Picking up and moving from a place you call “home” to a land filled with wonder and uncertainty had to be both daunting and freeing; scary and exciting; lonely and friendship-building.  Nothing brought that idea to fruition more to me than visiting Ellis Island.

Ellis Island

During my roughly 5 years of ancestry research, I found wondrous records that provided insight into my ancestors’ lives.  How many children did they have?  Where did they live?  What were their occupations?  I started looking at them as more than just names of deceased relatives.  I wondered what sort of experiences they had and how they compared to present day. Sure, the modern word has it’s own share of joys and sorrows but so did 1899.  How did my great-great-grandmother, Elizabeth Deen(e)y, manage to raise her children after her husband died so young?  Then her five-year-old daughter, Mary, dies only a month after her husband.  The pain, grief, determination that must have swirled within her.  And that doesn’t even scratch the surface of what I yearn to know about Elizabeth Burke Deen(e)y.

As I stood in the Great Hall at the Ellis Island museum I gazed in awe at the enormity of the situation.  What entangled web of emotions did the newcomers experience?  Standing amidst a plethora of strangers all with the same hopes of a new life must have been both terrifying and comforting.  “Will they let us all in?  What kind of questions will they ask?  Will I understand what they’re asking me?  Why are they separating members of the same family?”  My heart ached just thinking of the possible scenarios my ancestors, and yours, would’ve likely encountered upon arrival.  That’s not even taking into account the image of leaving home ingrained in your memory and the long passage it took to get them to America.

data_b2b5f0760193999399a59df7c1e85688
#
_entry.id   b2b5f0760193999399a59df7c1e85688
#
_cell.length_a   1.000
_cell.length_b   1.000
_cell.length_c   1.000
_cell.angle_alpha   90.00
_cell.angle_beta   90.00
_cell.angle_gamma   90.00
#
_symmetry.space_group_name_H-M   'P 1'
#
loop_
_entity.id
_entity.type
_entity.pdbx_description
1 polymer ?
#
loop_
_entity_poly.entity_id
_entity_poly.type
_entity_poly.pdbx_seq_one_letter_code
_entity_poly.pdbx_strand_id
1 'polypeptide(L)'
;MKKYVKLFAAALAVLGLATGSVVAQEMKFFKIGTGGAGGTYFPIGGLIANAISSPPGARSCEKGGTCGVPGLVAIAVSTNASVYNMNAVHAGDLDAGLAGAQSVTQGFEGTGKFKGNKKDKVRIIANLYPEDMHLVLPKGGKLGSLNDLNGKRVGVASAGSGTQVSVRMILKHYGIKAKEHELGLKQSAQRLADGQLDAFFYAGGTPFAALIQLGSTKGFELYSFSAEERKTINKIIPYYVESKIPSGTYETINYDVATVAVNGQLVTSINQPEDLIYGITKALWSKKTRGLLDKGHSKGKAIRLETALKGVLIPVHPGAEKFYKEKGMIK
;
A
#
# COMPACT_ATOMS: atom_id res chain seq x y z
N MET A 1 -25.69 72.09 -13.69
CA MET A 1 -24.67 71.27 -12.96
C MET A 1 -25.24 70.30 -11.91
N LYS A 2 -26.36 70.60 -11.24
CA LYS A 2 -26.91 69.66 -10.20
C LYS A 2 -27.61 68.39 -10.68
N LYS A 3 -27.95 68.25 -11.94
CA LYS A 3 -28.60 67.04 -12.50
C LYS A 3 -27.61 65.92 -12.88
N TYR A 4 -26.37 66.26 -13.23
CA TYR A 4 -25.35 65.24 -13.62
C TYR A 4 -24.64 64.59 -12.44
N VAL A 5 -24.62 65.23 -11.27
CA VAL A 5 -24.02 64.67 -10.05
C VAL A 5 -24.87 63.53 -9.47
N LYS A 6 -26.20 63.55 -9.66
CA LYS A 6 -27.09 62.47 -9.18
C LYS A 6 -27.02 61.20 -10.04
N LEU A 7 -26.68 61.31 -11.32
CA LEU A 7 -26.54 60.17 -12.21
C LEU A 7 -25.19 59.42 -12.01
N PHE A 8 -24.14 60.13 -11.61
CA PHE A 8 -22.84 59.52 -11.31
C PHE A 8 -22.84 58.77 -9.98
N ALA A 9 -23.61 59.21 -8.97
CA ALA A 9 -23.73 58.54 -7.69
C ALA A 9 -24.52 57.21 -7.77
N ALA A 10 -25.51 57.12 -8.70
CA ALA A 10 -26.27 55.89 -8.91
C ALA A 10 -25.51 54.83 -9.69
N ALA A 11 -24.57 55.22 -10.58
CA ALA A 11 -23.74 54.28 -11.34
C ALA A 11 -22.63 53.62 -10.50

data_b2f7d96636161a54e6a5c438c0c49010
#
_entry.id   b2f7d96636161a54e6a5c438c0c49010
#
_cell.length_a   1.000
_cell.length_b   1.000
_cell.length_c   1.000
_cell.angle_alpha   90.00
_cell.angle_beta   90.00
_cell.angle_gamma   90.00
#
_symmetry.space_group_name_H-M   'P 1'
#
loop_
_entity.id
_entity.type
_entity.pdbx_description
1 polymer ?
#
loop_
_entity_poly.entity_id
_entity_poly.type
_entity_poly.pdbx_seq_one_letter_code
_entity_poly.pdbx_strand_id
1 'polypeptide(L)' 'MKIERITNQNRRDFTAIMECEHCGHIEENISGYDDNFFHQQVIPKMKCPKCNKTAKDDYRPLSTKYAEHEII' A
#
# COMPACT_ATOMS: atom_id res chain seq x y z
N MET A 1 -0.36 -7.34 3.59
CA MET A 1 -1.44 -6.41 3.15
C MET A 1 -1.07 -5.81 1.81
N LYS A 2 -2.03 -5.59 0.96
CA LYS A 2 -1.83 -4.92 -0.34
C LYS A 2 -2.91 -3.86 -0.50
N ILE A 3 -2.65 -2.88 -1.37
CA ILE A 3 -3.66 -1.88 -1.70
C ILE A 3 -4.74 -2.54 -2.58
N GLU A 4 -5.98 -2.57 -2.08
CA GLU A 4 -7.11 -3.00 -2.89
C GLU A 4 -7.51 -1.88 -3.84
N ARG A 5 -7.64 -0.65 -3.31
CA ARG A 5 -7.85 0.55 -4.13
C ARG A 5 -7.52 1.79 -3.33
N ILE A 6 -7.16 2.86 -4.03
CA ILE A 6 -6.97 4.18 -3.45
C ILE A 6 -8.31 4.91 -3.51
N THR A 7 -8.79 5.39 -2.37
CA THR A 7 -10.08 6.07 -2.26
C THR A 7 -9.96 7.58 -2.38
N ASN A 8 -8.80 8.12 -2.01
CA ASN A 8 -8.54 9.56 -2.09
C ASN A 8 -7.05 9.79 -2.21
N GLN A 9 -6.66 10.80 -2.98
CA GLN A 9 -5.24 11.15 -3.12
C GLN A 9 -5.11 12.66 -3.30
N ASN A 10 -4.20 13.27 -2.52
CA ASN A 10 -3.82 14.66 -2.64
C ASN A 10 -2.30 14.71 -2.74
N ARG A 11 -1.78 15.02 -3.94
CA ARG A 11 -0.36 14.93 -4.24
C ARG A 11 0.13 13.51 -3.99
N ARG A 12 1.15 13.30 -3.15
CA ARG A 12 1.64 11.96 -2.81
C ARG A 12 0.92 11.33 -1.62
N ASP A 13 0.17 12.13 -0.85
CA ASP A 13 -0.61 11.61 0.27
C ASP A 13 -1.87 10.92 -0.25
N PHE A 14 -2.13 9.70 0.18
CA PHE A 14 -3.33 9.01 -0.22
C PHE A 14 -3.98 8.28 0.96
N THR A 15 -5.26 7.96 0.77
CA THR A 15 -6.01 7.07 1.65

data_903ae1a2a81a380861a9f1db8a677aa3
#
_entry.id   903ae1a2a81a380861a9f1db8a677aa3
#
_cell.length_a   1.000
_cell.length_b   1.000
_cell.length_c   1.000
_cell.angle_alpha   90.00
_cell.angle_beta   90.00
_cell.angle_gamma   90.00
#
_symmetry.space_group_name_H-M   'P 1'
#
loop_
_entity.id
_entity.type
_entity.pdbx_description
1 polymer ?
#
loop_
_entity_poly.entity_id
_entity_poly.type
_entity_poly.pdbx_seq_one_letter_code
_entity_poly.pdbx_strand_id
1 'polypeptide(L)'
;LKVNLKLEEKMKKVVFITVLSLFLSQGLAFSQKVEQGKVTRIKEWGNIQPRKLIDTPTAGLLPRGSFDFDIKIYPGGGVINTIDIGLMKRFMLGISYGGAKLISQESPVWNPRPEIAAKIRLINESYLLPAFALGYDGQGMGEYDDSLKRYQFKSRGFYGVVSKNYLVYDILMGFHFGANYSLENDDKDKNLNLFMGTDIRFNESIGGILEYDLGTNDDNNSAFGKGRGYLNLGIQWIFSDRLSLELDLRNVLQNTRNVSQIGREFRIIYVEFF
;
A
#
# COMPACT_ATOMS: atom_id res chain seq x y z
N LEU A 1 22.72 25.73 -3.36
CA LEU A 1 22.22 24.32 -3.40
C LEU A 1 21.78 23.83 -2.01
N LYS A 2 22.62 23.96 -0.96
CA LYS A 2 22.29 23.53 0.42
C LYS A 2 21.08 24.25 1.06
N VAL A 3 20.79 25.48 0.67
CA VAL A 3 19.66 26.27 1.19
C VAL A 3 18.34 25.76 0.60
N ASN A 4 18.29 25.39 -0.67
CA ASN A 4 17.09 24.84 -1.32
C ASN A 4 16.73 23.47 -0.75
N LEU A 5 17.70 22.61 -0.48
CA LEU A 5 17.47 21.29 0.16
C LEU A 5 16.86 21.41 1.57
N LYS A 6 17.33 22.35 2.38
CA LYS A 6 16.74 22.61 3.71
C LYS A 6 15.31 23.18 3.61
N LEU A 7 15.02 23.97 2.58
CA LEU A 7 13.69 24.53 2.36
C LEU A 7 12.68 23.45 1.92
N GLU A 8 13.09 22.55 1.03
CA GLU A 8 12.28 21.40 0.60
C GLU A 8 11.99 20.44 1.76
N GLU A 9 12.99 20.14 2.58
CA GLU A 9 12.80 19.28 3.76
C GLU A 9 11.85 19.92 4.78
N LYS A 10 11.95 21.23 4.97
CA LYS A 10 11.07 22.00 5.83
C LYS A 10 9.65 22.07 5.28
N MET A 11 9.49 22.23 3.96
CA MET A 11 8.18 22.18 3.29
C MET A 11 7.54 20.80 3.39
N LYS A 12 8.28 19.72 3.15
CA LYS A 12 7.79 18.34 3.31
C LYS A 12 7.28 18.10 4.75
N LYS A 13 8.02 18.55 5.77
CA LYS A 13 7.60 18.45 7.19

I have been unsuccessful in locating the Immigration records for my Irish ancestors.  From family stories, I believe Elizabeth Burke came over first and Thomas Deen(e)y followed her, an action that was apparently quite scandalous at the time.  However, I can’t find a marriage record in either Ireland or the State for Thomas and Elizabeth.  My search continues to learn more about their lives in Ireland and when they arrived stateside.  In the meantime, they are not the only immigrants in my family tree.

The majority of ancestors on my maternal branch emigrated from Europe, Eastern Europe to be more specific.  Some came from Germany but another lineage called Austria/Hungary/Czechoslovakia home. Helen (Helena/Ella/Ellie) was born in Sasova, Czechoslovakia in 1858.  She married and had  her first child by age twenty, remarried my great-great grandfather in 1882, and immigrated to the States around 1890 with her husband and daughter from 2nd marriage. According to the 1900 census, Ellie had 10 children but only 6 were living, five of those 6 were living with her.  While I do not have records proving or disproving that Ellie came through Ellis Island, my thinking is that regardless or where she arrived, the trepidation and motivation would have been quite similar.

My suspicion is that this was taken in her Eastern European homeland.

My suspicion is that this was taken in her Eastern European homeland.

Elizabeth and Thomas settled in Philadelphia while Ellie and John made Luzerne County, PA their new residence.  The struggles they encountered in the states (i.e. discrimination) I can only speculate about.  Despite any hurdles in the new country, were they glad they made the brave choices they did?  And, did they ever look across the Atlantic towards the land they once called home?

In contemplating the life-changing choices my immigrant ancestors made, I wonder about my own.  Would I have had the courage at such a young age to pick up and move away from a place I considered to be home?  Even if poverty, political oppression, or starvation plagued the region, would I have been brave enough to seek out a better life for myself and my loved ones?  And, if they can do it then why do so many people today agonize over moving from one state to the next given the ease of transportation and online career networking available?  I’m not claiming it would be easy in today’s time, but by standing in the Great Hall I gained some much-needed perspective.

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